Lateral misalignment is reduced by keeping the dominant alignment error, or coma, to its minimum. Coma is a non-rotationally symmetric error often caused by an off-centered lens and is unlikely to appear as a significant residual error on the surface. Hence, minimal coma is a good benchmark of lateral alignment.

The dominant longitudinal alignment errors are power and spherical aberration. Defocusing the test surface can diminish the residual power and spherical aberration. However, this implies that the measurement no longer occurs at the working distance.

Longitudinal misalignment

A lens with a large power tolerance allows for significant power error on its test surface. This implies that a measurement at the working distance could lead to high-density power fringes, which the interferometer cannot resolve (Figure 3). Conversely, defocusing removes high-density power fringes (Figure 4) but introduces longitudinal misalignment that results in inaccurate spherical aberration on the test surface.

Figure 3. High-density fringes are not resolvable by interferometer and create artifacts in measurement results. An interferogram measured directly from an interferometer (a). The resulting map of the surface generated (b). Courtesy of Edmund Optics.
Figure 3. High-density fringes are not resolvable by interferometer and create artifacts in measurement results. An interferogram measured directly from an interferometer (a). The resulting map of the surface generated (b). Courtesy of Edmund Optics.


Figure 3. High-density fringes are not resolvable by interferometer and create artifacts in measurement results. An interferogram measured directly from an interferometer (a). The resulting map of the surface generated (b). Courtesy of Edmund Optics.

Figure 4. Defocusing removes high-density fringes to create a resolvable image. An interferogram measured directly from an interferometer (a). The resulting map of the surface generated (b). Courtesy of Edmund Optics.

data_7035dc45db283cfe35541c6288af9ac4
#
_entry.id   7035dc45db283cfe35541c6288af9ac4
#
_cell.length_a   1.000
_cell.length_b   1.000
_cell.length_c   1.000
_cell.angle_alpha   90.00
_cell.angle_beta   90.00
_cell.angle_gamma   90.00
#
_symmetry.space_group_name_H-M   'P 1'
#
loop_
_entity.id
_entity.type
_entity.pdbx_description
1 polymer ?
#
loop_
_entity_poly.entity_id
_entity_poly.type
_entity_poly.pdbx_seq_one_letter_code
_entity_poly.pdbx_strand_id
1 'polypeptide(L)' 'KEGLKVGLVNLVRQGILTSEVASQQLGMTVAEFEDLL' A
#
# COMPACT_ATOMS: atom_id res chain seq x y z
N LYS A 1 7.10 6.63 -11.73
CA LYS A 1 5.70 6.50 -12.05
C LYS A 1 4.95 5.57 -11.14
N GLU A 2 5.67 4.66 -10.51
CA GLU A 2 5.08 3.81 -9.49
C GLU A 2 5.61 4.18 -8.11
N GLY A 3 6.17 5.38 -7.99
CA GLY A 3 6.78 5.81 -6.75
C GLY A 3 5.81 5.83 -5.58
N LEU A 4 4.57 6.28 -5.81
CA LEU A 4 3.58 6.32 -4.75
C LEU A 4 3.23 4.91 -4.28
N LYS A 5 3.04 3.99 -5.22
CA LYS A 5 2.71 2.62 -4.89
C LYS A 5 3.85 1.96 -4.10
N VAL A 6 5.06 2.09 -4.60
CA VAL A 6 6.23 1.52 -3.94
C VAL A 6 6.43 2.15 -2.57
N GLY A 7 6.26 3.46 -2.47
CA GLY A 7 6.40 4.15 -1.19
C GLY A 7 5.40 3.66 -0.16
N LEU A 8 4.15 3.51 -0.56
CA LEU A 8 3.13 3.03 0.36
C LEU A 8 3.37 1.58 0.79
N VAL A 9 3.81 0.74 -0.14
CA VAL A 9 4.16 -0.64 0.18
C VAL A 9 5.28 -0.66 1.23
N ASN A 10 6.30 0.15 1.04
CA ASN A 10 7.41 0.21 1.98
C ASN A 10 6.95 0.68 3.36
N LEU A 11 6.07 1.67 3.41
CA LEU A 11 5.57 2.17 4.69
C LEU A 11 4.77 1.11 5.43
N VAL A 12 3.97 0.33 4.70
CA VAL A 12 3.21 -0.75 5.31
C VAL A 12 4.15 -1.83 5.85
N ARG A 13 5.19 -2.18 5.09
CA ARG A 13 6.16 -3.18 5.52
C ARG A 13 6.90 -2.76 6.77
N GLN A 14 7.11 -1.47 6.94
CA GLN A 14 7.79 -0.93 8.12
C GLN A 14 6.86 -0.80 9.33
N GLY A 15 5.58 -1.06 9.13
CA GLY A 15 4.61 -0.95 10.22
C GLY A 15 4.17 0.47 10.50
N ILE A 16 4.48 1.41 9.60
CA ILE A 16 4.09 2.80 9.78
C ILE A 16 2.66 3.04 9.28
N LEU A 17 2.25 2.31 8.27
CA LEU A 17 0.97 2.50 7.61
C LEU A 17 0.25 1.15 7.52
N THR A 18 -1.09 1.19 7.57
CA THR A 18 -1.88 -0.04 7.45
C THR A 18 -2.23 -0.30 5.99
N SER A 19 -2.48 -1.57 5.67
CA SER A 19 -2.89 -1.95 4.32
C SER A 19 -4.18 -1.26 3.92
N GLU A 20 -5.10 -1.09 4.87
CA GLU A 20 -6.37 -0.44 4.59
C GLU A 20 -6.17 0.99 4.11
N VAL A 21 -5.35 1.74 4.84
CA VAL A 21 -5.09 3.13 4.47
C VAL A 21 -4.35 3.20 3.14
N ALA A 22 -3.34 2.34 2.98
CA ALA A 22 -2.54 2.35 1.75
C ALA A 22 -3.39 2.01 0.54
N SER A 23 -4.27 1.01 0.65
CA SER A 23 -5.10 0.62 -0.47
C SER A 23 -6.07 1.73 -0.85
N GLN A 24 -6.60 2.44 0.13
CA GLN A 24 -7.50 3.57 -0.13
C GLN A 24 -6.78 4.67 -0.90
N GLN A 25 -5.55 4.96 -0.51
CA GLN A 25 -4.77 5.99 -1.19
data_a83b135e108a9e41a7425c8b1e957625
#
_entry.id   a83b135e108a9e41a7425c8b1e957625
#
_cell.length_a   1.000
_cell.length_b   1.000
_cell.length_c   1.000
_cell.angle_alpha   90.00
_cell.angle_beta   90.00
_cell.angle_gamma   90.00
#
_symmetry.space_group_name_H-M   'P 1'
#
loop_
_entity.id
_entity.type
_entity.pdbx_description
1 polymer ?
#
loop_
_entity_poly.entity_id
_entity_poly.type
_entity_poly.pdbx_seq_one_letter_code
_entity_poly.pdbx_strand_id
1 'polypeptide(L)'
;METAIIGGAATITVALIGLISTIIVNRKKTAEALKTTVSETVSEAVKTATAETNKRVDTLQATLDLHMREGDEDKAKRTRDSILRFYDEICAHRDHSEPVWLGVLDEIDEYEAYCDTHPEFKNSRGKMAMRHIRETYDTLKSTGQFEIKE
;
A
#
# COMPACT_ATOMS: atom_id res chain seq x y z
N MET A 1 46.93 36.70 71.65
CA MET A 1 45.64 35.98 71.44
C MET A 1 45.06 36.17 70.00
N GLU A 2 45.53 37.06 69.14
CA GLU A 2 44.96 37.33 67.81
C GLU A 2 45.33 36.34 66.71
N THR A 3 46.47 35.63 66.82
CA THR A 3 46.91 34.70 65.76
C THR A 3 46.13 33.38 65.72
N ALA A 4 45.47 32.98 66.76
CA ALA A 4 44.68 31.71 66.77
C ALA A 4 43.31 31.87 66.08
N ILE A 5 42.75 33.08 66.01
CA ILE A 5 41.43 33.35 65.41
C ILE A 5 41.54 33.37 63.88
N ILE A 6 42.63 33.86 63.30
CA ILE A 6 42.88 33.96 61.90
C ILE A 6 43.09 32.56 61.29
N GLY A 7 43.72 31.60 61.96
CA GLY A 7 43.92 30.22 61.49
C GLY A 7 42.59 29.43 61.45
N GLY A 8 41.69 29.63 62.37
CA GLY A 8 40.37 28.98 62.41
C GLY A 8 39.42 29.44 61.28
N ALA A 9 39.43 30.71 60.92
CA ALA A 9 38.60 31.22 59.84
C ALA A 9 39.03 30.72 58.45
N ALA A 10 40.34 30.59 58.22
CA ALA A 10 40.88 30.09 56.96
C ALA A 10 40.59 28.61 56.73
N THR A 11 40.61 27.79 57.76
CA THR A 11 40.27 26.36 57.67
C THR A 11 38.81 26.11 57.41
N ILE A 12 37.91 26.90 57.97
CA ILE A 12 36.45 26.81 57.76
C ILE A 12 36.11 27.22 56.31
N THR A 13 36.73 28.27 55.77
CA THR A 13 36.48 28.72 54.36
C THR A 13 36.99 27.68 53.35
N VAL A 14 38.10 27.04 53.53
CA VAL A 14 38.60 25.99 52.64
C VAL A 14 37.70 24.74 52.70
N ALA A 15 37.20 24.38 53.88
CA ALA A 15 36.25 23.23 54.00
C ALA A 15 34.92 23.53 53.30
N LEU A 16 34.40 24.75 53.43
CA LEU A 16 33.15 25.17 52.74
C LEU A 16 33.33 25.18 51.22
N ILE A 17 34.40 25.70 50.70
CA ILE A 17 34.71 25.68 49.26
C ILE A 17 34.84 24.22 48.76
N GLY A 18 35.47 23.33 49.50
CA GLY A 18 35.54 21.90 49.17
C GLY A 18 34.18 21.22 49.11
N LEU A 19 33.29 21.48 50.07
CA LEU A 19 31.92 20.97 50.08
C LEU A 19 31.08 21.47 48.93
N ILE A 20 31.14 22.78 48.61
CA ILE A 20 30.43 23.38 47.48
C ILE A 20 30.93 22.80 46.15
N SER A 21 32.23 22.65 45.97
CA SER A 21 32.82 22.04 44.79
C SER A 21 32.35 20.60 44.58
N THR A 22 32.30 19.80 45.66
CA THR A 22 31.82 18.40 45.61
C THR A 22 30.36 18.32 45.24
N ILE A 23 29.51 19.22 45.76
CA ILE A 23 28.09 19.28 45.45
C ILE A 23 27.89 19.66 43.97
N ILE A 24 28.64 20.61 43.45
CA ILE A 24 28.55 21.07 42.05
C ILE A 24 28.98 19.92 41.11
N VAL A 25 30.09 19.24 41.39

Figure 4. Defocusing removes high-density fringes to create a resolvable image. An interferogram measured directly from an interferometer (a). The resulting map of the surface generated (b). Courtesy of Edmund Optics.


Figure 4. Defocusing removes high-density fringes to create a resolvable image. An interferogram measured directly from an interferometer (a). The resulting map of the surface generated (b). Courtesy of Edmund Optics.

Figure 5 illustrates measurement of an aspheric test surface at the working distance that is misaligned longitudinally. Note that the longitudinal misalignment led to a significant third-order spherical aberration (SA3), and its magnitude intensifies with increasing longitudinal misalignment. The data empirically shows that the relationship is linear, and this holds true regardless of the aspheric prescription.

Figure 5. Induced third-order spherical aberration (SA3) at various locations from working distance. Courtesy of Edmund Optics.


Figure 5. Induced third-order spherical aberration (SA3) at various locations from working distance. Courtesy of Edmund Optics.

The data in Figure 6 derives from the optical design software (ZEMAX) used to model error propagation arising from longitudinal misalignment for various aspheric surfaces. The results are very close to the measured spherical aberration error. Notice that the gradient is different for each unique asphere.

Figure 6. Software model comparing propagated (solid lines) and measured (dashed lines) third-order spherical aberration. Courtesy of Edmund Optics.


Figure 6. Software model comparing propagated (solid lines) and measured (dashed lines) third-order spherical aberration. Courtesy of Edmund Optics.

This linearity is described using the following equation:

SA3Measured = α z + SA3Actual

where,
z = offset from working distance (µm);
α = coefficient of aspheric departure (nm/µm).

The coefficient α (gradient) is related to the aspheric departure from its best-fit sphere (Figure 7). Coefficient α is positive when the aspheric departure is above its best-fit sphere, and negative when the aspheric departure is below. The magnitude of coefficient α intensifies with higher aspheric departure from its best-fit sphere (Figure 8).

Figure 7. Illustration of aspheric departure from its best-fit sphere (BFS). AD: aspheric departure. Courtesy of Edmund Optics.


Figure 7. Illustration of aspheric departure from its best-fit sphere (BFS). AD: aspheric departure. Courtesy of Edmund Optics.

Figure 8. Comparison of coefficient a of each lens in Figure 5. Courtesy of Edmund Optics.


Figure 8. Comparison of coefficient α of each lens in Figure 5. Courtesy of Edmund Optics.